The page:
Non-Celiac Gluten Sensitivity (NCGS) is considered a gluten intolerance. When gluten is consumed, you may experience symptoms like:
- Abdominal discomfort: pain, gas, bloating
- Changes in bowel habits: diarrhea/constipation
- As it progresses: headaches, fatigue, brain fog, anxiety/depression, joint pain
NCGS is not a true allergy and symptoms are generally milder compared to Celiac Disease. Although gluten intolerance affects women more, it can occur in anyone at any age. Blood tests may reveal evidence of an immune response to an unknown agent, but it’s not specific to gluten like celiac detection is. Assessment and an elimination diet can be more helpful in diagnosing. Unfortunately, there is currently no cure for either disorder, and treatment for both conditions is to adhere to a GF lifestyle.
Before we throw gluten out of our diets, let’s look at the benefits. Whole grains protect us from major diseases like obesity, Type 2 Diabetes, heart disease, and even certain cancers. Whole grains are rich in fiber, vitamins, and nutrients like iron, magnesium, folate, and B vitamins. Processing foods can remove gluten, but also removes all the disease-fighting benefits creating a chemical cocktail that we then put into our GI tract.
Conflicting arguments for gluten cause confusion, but let’s make it clear that GF does not necessarily make food healthier. GF foods tend to be higher in sugar, fat, and overall calories while being low in actual nutritional value. Evidence shows that adhering to a GF diet when not affected by any gluten disorders does not provide any additional health benefits. Eating GF is generally considered safe, but unnecessary unless you suffer from gluten intolerance or Celiac disease. However, altering your diet by replacing processed high-carb foods with natural whole foods would ultimately provide more health benefits regardless of gluten status.
Gluten is one of the main binding agents used in the majority of processed foods and personal care products on the market. From ketchup and processed meats to makeup and medications, gluten finds a way into our system so it can be quite a challenge to determine what foods irritate your gut. One of the best ways is to try an elimination diet and food journal.
Create a GF meal plan and remove all gluten from your fridge and pantry. Write down all your meals and symptoms each day and see if you have any improvement after removing gluten from your diet. If you aren’t sure if it’s gluten or wheat that’s causing the problem, eliminate both and then slowly introduce one back into your diet at a time and watch for symptoms. This should help narrow down what could be bothering your gut. In the first 2-3 weeks target gluten and completely eliminate it from your diet. You will have to sharpen your detective skills to look for gluten under various names, as it’s hidden in nearly everything from soy sauce to soup and even beer. Often it’s not clearly labeled on the ingredient list either, making it very difficult to detect.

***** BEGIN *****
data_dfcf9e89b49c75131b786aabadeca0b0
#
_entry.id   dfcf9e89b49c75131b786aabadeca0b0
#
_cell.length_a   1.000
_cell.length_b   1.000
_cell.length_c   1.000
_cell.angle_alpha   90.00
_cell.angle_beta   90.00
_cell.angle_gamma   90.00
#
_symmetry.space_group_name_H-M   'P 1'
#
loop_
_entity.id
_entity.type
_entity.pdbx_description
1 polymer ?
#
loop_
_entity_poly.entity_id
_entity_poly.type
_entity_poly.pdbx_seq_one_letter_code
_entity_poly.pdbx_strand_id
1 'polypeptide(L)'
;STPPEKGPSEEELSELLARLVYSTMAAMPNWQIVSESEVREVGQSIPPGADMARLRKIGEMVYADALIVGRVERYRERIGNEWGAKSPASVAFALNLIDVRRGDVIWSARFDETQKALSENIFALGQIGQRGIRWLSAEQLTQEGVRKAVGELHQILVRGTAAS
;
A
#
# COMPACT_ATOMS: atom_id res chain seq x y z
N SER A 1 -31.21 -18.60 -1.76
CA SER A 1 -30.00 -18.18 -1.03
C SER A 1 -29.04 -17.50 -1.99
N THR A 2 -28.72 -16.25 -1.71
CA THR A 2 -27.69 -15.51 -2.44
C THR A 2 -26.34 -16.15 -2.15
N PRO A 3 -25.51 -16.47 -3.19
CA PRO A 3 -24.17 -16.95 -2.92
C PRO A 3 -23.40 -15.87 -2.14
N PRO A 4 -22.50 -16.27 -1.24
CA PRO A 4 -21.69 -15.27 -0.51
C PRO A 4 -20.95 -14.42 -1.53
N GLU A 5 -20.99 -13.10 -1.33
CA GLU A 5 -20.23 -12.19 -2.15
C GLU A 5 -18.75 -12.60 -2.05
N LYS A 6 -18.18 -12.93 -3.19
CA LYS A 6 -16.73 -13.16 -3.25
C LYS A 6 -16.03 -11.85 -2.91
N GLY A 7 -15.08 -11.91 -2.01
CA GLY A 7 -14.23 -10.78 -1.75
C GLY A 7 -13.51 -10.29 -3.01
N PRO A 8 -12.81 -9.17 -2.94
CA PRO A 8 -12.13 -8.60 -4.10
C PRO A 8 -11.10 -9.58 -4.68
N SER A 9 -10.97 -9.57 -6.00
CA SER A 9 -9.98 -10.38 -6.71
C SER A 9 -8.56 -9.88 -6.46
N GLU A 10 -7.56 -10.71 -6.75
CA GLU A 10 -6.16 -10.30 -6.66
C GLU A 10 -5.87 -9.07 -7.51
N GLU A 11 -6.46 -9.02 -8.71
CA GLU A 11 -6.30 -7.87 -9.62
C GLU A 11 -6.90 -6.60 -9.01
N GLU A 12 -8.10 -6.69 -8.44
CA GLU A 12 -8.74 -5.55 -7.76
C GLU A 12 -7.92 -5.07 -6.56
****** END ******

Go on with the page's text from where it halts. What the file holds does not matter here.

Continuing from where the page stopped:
Focus on Restoring Gut Health
Our GI tract is where most of our immune system resides and it frequently comes into contact with foreign pathogens. It can be very sensitive in some people while others can eat just about anything they want (we all know that person that we’re secretly jealous of). Your gut is unique to you so what your friends eat may not necessarily be the best for you. Nonetheless, everyone’s gut is healthier by removing processed foods so if you’re eliminating gluten replace it with whole food options rather than GF pretzels.
Probiotics & Prebiotics can help rebuild your gut microbiome. Probiotics are live strands of healthy gut bacteria to keep the bad bacteria from overgrowing. Good gut bacteria is critical to our digestive health and certain agents can destroy our good bacteria such as frequent antibiotic use. Antibiotics kill all bacteria, the good and the bad, leaving your gut susceptible to other infections. Probiotics work great to support gut health and they work even better when paired with prebiotics.
Prebiotics are special plant fibers that the bacteria feed on. Having strong healthy bacteria keeps toxins contained in the gut and helps with digestion and absorption. Yogurt has live probiotics, but many yogurts also have lots of sugars that can disrupt the GI tract so it’s best to get plain yogurt and add natural sweetness from fruit and honey.
Fiber is important for gut regularity and maintaining an intact microbiome. Most of us do not get enough fiber daily which can also contribute to GI problems. Daily fiber recommendations for women are 21-25 grams and for 30-38 grams for men. Increase your fiber intake slowly so your gut can get used to it, too much fiber at once can lead to bowel discomfort.
Multivitamins can help with any malabsorption that can occur with a damaged gut from Celiac disease. While the gut is busy fighting off intruders, inflammation sets in and it becomes difficult to digest and absorb food properly. Over time vitamin deficiencies can occur, such as calcium causing osteoporosis and iron leading to anemia. Malabsorption is common with Celiac disease but you can also be deficient in certain vitamins and minerals from other gut disorders like Irritable Bowel Syndrome (IBS) and Inflammatory Bowel Disease (IBD).
Avoid foods that are irritating to your gut and allow it time to heal. Talk to your primary care provider about getting checked if you’re experiencing unpleasant or persistent symptoms. If you’re suffering from multiple foods affecting your gut there are also food allergy panels and sensitivity tests that can be done as well.
Disclaimer: The information in this article is designed for educational purposes only and is not intended to be a substitute for informed medical advice or care. This information should not be used to diagnose or treat any health conditions without consulting your healthcare provider. Information used is based on experience and opinion, not 100% evidence. Always consult with a health care practitioner before relying on any information in this article or on this website. Some links in this article may contain affiliate links.